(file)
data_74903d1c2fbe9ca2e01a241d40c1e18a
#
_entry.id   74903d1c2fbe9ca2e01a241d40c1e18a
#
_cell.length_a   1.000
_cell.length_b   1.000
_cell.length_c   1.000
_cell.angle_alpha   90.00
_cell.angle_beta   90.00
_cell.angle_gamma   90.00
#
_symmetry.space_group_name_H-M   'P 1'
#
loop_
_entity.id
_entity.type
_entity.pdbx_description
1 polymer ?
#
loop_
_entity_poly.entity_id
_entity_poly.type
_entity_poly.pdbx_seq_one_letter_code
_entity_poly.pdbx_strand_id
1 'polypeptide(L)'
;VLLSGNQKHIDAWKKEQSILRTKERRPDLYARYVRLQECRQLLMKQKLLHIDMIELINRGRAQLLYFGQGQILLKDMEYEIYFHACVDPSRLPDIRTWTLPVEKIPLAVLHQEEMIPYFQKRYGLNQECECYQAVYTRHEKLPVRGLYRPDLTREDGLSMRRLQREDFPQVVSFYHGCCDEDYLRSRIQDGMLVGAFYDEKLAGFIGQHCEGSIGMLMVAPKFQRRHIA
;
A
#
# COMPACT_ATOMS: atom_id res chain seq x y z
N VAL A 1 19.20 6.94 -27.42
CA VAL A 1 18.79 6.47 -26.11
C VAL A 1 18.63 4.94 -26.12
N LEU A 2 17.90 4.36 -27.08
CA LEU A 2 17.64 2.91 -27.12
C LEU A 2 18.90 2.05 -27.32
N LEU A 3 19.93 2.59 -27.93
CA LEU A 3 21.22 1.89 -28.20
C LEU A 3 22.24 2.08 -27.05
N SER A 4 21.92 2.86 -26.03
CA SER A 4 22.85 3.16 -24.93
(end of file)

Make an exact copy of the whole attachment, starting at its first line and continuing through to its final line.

data_74903d1c2fbe9ca2e01a241d40c1e18a
#
_entry.id   74903d1c2fbe9ca2e01a241d40c1e18a
#
_cell.length_a   1.000
_cell.length_b   1.000
_cell.length_c   1.000
_cell.angle_alpha   90.00
_cell.angle_beta   90.00
_cell.angle_gamma   90.00
#
_symmetry.space_group_name_H-M   'P 1'
#
loop_
_entity.id
_entity.type
_entity.pdbx_description
1 polymer ?
#
loop_
_entity_poly.entity_id
_entity_poly.type
_entity_poly.pdbx_seq_one_letter_code
_entity_poly.pdbx_strand_id
1 'polypeptide(L)'
;VLLSGNQKHIDAWKKEQSILRTKERRPDLYARYVRLQECRQLLMKQKLLHIDMIELINRGRAQLLYFGQGQILLKDMEYEIYFHACVDPSRLPDIRTWTLPVEKIPLAVLHQEEMIPYFQKRYGLNQECECYQAVYTRHEKLPVRGLYRPDLTREDGLSMRRLQREDFPQVVSFYHGCCDEDYLRSRIQDGMLVGAFYDEKLAGFIGQHCEGSIGMLMVAPKFQRRHIA
;
A
#
# COMPACT_ATOMS: atom_id res chain seq x y z
N VAL A 1 19.20 6.94 -27.42
CA VAL A 1 18.79 6.47 -26.11
C VAL A 1 18.63 4.94 -26.12
N LEU A 2 17.90 4.36 -27.08
CA LEU A 2 17.64 2.91 -27.12
C LEU A 2 18.90 2.05 -27.32
N LEU A 3 19.93 2.59 -27.93
CA LEU A 3 21.22 1.89 -28.20
C LEU A 3 22.24 2.08 -27.05
N SER A 4 21.92 2.86 -26.03
CA SER A 4 22.85 3.16 -24.93